Harriet Tubman, History's Baddest Bitch

Harriet Tubman, History's Baddest Bitch

We have all heard of her, the woman who risked her life to free slaves and travel the underground railroad, but how much have we really been taught about Harriet Tubman? Well if you received the same white focused education that I did, the answer is, probably not much. I have always had a liking for H-Tubz because of her bravery, and after taking some time to do more research on her life, I quickly turned into a STAN. H-Tubz is one of my favorite people in history period. Harriet was the baddest bitch in history, but is only really recognized and talked about as a black woman who freed some slaves, which is dope but she was so much more than that. Harriet Tubman was a fucking spy for the Union in the civil war, they we're pretty much helpless without her, she was out here defending your mama, daddy, cousins and them since she was a child. She suffered from both physical and mental illness and still overcame, she was a master of disguise, she built an army of bad bitches, and wasn’t ever paid or recognized for her work until years later and so much more. So I am here to tell you her whole story.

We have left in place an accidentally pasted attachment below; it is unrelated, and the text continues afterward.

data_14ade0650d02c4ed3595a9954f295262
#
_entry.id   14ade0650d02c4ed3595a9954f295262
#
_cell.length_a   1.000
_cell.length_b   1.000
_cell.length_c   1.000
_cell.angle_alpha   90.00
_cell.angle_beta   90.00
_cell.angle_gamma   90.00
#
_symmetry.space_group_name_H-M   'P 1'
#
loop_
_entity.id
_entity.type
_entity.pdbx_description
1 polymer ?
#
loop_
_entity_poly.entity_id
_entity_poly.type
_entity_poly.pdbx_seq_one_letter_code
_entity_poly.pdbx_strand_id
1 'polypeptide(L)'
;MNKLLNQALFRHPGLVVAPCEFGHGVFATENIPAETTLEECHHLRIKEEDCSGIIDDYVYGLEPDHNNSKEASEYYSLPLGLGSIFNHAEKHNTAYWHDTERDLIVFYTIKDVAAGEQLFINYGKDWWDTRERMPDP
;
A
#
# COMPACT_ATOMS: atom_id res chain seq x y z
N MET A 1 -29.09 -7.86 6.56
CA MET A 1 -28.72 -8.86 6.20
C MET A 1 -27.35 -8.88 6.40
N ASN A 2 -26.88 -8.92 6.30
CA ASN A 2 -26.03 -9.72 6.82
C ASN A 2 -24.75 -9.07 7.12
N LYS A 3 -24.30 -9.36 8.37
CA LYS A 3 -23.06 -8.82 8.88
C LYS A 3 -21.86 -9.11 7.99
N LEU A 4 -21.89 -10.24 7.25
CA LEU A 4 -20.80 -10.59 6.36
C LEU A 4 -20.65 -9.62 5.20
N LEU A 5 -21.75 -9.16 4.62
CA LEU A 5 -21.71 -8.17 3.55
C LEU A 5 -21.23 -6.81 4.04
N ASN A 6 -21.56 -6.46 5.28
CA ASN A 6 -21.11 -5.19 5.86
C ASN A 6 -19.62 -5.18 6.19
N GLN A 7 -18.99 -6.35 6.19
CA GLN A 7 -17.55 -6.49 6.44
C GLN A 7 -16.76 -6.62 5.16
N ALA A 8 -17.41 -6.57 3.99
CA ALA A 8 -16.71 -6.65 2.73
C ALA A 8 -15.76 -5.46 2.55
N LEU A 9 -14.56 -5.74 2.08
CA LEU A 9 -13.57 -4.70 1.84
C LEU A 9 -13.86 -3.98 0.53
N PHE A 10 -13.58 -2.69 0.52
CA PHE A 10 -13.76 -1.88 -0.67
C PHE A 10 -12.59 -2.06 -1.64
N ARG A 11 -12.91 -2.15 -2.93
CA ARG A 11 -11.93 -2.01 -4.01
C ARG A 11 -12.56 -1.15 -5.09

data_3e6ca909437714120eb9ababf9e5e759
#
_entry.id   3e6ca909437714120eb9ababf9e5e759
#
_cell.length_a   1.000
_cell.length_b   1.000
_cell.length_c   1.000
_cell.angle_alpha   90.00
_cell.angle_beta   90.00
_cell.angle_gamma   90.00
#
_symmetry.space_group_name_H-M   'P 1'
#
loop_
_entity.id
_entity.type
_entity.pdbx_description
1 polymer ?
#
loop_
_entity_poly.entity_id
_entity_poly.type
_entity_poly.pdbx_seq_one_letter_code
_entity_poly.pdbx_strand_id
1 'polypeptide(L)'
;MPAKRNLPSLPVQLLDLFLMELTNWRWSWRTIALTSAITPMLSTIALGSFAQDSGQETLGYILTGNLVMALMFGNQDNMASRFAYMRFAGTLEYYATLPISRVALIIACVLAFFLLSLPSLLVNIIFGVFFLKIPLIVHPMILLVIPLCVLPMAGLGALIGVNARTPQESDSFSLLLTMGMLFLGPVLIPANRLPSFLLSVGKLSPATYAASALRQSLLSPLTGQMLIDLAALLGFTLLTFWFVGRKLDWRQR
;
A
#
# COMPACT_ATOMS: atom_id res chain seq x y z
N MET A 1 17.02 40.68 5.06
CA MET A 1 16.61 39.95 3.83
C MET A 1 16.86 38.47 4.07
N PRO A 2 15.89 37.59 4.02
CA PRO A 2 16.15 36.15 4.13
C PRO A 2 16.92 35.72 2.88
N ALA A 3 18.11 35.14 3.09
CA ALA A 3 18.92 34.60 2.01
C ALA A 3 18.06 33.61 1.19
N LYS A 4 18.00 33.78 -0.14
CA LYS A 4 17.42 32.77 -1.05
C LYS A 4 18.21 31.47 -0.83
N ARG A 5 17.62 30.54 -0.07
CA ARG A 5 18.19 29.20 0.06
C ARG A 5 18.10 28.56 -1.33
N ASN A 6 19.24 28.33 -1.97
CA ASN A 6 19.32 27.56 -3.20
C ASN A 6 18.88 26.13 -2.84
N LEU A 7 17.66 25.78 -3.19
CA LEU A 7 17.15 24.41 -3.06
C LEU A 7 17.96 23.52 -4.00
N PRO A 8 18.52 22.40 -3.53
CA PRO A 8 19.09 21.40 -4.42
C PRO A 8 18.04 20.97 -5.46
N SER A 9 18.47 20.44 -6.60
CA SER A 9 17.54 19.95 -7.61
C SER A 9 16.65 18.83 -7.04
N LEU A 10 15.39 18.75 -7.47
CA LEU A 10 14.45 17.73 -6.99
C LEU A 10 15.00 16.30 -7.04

Let's start from the beginning of her life, as her childhood sets the stage for who she was as an adult. Harriet Tubman was actually born “Araminta (Minty) Ross”to slave parents Harriet ("Rit") Green and Ben Ross in Dorchester County, Maryland. Harriet Tubman is an alias she created when she started to free slaves. Her parents were owned by two different plantations. Rit, her mother was owned by Mary Pattison Brodess and eventually her son Edward. Ben, Harriet 's father, was owned by Anthony Thompson who eventually married Mary, and became her second husband. Anthony Thompson owned a very large plantation near Blackwater River in Madison, Maryland. It’s hard to know the exact date that Harriet was born due to slave records never being kept, but according to historians and midwife records, it’s estimated that she was born in 1822, give or take 1-2 years. The only other records that exist of her earlier family is that her grandmother, Modesty, came from Africa on a slave ship, and she was told that her linage was Ashanti from what is today known as Ghana.